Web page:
I need someone to explain this to me.

Using an LCD’s poor viewing angle to your advantage

Early LCD monitors had some pretty awful issues when not viewed from directly in front of the screen. These days the technology has really minimized this flaw, but if you still have a cheap monitor on hand you might want to pull it out and give this hack a try. [Chris Harrison] is using oblique viewing angles to display additional information on cheap montiors.

Take a look at the two images above. The one on the left is taken from directly in front of the monitor and looks normal. But if you view the same screen from the side, the financial information is obscured. This is by design. Using very light colors, the obscuring characters are almost indiscernible from straight on, but you can just see them there a little bit (they look like burn-in does on a CRT screen). But from the side, these light colors become quite bold and blend with the rest of the data on the screen.

This works because of the polarizing filters on an LCD screen. You might want to watch [Bill Hammack] explain how an LCD works if you’re not familiar. Because the viewing angle color changes are a flaw and not a feature, manufacturers make the up-and-down angles the worst to improve on side-to-side viewing. [Chris'] experiments play into that by using a computer monitor on its side. Check out the video after the break to see some of the different applications that he uses this for.

Comments

  1. 42 says:

    wow

  2. Hirudinea says:

    That could come in handy for people shoulder surfing for your passwords, I hate getting nothing but stars when I type my password.

  3. fartface says:

    just buy the LCD privacy film. it’s less than $1.00 a sq foot for the china knock offs.

  4. CT says:

    So simple yet brilliant.

  5. kyle says:

    I don’t know why all bank ATMs don’t do this

  6. ejonesss says:

    @ Hirudinea passwords are always blanked out so your only fear should be un secure pages that dont blank out passwords (getting very rare now a days) and following the keys.

    however it is good when you want to hide your other info like login (user name) and account balances .

    • Hirudinea says:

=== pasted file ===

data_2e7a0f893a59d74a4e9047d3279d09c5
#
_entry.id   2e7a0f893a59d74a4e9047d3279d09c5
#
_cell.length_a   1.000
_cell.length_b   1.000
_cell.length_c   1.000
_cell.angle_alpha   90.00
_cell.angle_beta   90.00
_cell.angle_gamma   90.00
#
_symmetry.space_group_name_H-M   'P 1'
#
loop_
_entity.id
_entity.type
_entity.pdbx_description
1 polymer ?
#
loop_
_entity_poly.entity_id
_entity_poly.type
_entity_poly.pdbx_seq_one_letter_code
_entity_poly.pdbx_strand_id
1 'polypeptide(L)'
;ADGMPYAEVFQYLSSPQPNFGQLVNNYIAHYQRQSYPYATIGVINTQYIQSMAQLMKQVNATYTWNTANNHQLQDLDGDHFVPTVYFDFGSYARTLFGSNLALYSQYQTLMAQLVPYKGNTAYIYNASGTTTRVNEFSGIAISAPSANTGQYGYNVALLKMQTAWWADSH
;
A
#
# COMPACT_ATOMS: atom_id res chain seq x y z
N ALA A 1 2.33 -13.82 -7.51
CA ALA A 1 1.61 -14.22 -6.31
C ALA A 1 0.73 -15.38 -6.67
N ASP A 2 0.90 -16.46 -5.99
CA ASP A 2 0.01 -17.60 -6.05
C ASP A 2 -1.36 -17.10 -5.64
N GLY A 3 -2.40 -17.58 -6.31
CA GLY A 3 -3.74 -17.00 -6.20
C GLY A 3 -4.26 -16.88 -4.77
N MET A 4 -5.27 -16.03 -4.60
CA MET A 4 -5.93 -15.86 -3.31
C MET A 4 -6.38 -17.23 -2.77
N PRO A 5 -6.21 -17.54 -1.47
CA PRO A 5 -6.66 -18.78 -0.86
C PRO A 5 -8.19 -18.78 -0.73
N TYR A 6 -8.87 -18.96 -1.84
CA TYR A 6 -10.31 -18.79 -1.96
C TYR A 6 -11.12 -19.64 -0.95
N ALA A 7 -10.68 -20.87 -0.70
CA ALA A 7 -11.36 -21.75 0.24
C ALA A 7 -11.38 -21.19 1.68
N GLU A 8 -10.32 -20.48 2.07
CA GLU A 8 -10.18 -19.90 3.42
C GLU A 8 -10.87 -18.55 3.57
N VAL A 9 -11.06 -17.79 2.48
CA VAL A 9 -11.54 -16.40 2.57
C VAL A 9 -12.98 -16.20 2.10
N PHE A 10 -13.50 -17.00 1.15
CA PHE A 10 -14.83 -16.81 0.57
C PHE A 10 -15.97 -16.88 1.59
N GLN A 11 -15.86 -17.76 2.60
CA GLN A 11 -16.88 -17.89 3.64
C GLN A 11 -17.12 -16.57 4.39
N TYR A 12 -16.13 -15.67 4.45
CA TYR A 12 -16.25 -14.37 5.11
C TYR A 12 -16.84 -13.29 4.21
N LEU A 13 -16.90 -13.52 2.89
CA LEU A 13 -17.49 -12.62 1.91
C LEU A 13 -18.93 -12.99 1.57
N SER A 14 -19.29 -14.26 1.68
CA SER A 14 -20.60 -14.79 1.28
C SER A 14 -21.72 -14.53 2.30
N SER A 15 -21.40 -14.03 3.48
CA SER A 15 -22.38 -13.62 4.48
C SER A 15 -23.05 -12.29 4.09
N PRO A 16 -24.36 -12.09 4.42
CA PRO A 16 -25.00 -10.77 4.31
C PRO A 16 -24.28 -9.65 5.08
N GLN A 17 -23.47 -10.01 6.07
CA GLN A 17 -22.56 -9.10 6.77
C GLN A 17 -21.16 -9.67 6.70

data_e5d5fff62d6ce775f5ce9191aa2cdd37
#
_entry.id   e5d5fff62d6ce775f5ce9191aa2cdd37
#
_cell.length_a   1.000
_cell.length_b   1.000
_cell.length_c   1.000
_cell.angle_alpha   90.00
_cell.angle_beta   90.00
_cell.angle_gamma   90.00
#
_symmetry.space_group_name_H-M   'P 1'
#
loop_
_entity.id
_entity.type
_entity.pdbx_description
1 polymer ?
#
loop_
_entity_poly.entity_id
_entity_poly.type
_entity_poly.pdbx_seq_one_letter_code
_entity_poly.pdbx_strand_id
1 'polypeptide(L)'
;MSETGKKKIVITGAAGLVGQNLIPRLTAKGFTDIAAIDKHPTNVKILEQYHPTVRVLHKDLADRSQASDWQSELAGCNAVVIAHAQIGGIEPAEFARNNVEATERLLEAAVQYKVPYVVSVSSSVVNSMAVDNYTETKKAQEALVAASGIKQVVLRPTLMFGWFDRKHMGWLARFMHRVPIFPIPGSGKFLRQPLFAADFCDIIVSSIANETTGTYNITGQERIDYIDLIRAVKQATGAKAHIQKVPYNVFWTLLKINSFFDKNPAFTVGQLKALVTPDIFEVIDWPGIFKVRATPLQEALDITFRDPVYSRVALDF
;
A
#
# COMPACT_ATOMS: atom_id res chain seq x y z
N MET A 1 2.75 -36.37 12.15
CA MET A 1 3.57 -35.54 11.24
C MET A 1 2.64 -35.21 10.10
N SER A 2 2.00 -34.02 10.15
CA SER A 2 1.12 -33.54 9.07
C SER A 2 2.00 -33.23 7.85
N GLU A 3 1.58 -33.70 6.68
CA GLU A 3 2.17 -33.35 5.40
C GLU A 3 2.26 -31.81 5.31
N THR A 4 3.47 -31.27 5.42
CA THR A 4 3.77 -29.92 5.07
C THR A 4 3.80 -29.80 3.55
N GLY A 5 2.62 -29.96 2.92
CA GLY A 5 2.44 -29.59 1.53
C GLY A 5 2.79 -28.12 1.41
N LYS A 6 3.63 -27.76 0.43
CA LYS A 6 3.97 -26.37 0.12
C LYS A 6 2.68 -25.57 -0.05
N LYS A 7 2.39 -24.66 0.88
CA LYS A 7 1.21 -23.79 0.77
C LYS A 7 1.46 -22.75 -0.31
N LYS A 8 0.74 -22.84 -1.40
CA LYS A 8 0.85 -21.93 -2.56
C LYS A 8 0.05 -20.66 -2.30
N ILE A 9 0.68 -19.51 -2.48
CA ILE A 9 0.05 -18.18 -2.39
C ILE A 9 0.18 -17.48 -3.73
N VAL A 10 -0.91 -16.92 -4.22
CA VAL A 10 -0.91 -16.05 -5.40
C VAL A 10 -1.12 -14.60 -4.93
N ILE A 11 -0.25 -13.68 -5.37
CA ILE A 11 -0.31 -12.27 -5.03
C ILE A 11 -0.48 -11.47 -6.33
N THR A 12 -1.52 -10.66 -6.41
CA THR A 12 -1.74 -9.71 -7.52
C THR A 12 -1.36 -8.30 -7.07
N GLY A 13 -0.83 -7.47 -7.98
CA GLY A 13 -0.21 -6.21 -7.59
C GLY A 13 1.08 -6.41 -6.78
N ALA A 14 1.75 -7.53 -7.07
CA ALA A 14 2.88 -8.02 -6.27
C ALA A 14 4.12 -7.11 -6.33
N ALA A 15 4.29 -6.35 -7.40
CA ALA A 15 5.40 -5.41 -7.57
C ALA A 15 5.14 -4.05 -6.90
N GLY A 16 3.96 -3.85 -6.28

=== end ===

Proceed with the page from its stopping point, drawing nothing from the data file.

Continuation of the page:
I know passwords are blanked out but I was saying I’ed like my passwords not to be blanked out, because I’m a lousy typist and sometimes screw up my passwords, so I’ed prefer to have them not blanked and this would be a good form of security for typing unblanked passwords, or just buy privacy film as fartface said.

  7. MoJo says:

    The low viewing angle is actually considered a feature on IBM Thinkpads. The idea is you can work on the train without the guy next to you being able to read your screen. Obviously not as good as this hack though.

  8. zrzzz says:

    So many things that seemed like annoyances later developed into useful applications. An innovative mind is always looking for things like this.

  9. Mike says:

    End of the world.

  10. SirCmpwn says:

    Wow, that’s pretty neat. I’d bet it wouldn’t be a stretch to make a 3D display based on a similar concept.

  11. pRoFlT says:

    its almost halloween. I half expected a scary face in the side angle view :)

  12. Jeffery MacEachern says:

    I often make brief use of LCD distortion when doing photo touch-up, as it allows me to more easily discern how well colours are blended, or whether low-contrast compression artifacts exist in a large field of colour. I never thought of doing something like this, though. Very ingenious.

  13. wardy says:

    Finally I can use my 12 year old 1024×768 screen for something other than datasheets!

  14. Walter says:

    Cool idea. Only problem with this implementation: anyone with 6 figures on his account is either really exposed or can’t see his balance ;). Other than that great idea, also great for recycling those old screens!

  15. Mark A says:

    Enter your pin
    6 3 1
    4 2 9
    5 7 8
    and no zero!
    Strange.

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